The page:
The Motley Fool

TFSA Investors: Why Growth Stocks Might Be Better Buys Than Dividend Stocks

If you’re looking for an investment to put in your TFSA, a dividend stock can often seem like the default option. It pays a recurring amount every month or quarter, and it’s a mature enough stock that it may seem like a safe buy.

However, as long as it’s an eligible investment inside your TFSA, it doesn’t matter whether a stock is paying you dividends or if you’re benefiting from capital appreciation; either way, you’ll be earning tax-free income.

While growth stocks may not offer anything in the way of dividends, they could more than make up for that with their overall returns. Dividend stocks sometimes fail to produce good returns, and in some instances, investors may see the dividend income only offsetting the stock’s losses and, in some cases, even falling short of that. Dividend stocks can give investors a false sense of security.

A good example is High Liner Foods (TSX:HLF), which, earlier in the year, was paying as much as 7.4%. In 2018, however, the stock had lost nearly half of its value, and so the high yield may not have been terribly helpful for dividend investors.

The company would ultimately go on to slash its dividend payments from $0.145 every quarter to just $0.05. Now, High Liner’s yield is around just 1.9% — a far cry from where it was a year ago. The stock had also been increasing its dividend payments over the years, so it is doubly bad, as not only has it become less likely that the company will hike its payouts in the future, but they have also been drastically reduced.

It’s an important reminder for investors that dividends are never a guarantee. Even a company that has a long track record of dividends is not immune from a cut. And without a dividend, there may be little reason for investors to hang on to a stock. That’s where investing in a growth stock may be a more attractive option.

Take, for example, a stock like Amazon.com (NASDAQ:AMZN), which has become the poster boy for growth stocks and high returns. While the tech giant doesn’t pay a dividend and likely won’t pay one anytime soon, it has still produced very good returns for investors. In 2018, the stock had risen more than 26%, and through the first seven months of 2019, it is up another 21%.

As big as Amazon is, it’s still proving to be a good investment today. A dividend stock paying more than 5% per year combined with an above-average return of 10% would still fall short of what Amazon would have been able to produce. However, it’s important to remember that just because Amazon has seen 20% returns doesn’t mean that they’re a guarantee either.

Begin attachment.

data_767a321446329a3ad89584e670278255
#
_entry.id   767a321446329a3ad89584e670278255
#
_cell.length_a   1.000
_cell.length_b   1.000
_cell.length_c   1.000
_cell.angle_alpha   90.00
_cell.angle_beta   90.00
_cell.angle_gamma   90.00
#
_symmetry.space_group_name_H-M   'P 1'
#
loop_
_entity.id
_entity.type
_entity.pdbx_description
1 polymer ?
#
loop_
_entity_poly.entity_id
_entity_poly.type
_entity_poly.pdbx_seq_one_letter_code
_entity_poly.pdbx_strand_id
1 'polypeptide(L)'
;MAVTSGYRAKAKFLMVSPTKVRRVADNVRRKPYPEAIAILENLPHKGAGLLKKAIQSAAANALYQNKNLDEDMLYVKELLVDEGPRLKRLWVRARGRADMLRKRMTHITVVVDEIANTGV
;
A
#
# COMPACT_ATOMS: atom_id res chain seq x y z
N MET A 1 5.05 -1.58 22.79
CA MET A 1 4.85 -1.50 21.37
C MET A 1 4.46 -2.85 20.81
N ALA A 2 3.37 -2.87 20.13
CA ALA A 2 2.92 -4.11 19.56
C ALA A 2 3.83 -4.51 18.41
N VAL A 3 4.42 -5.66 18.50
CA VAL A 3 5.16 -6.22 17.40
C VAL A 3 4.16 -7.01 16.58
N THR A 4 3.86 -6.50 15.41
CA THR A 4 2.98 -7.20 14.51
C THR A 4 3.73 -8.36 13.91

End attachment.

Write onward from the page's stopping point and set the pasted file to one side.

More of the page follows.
Bottom line

The key difference is that with Amazon, the company isn’t going to be limited by a dividend or the expectations that it will have to continue paying one to keep investors happy. By not being weighed down by a dividend, the company has a lot more flexibility, and that’s where it could be a better buy for TFSA investors.

When there’s no advantage as to whether the income generated comes from dividends or capital appreciation, then growth stocks may be the better buys.

Free investor brief: Our 3 top SELL recommendations for 2019

Just one ticking time bomb in your portfolio can set you back months – or years – when it comes to achieving your financial goals. There’s almost nothing worse than watching your hard-earned nest egg dwindle!

That’s why The Motley Fool Canada’s analyst team has put together this FREE investor brief, including the names and tickers of 3 TSX stocks they believe are set to LOSE you money.

Stock #1 is a household name – a one-time TSX blue chip that too many investors have left sitting idly in their accounts, hoping the company’s prospects will improve (especially after one more government bailout).

Still, our analysts rate this company a firm SELL.

Don’t miss out. Click here to see all three names right now.

John Mackey, CEO of Whole Foods Market, an Amazon subsidiary, is a member of The Motley Fool’s board of directors. Fool contributor David Jagielski has no position in any of the stocks mentioned. David Gardner owns shares of Amazon. The Motley Fool owns shares of Amazon.

I consent to receiving information from The Motley Fool via email, direct mail, and occasional special offer phone calls. I understand I can unsubscribe from these updates at any time. Please read the Privacy Statement and Terms of Service for more information.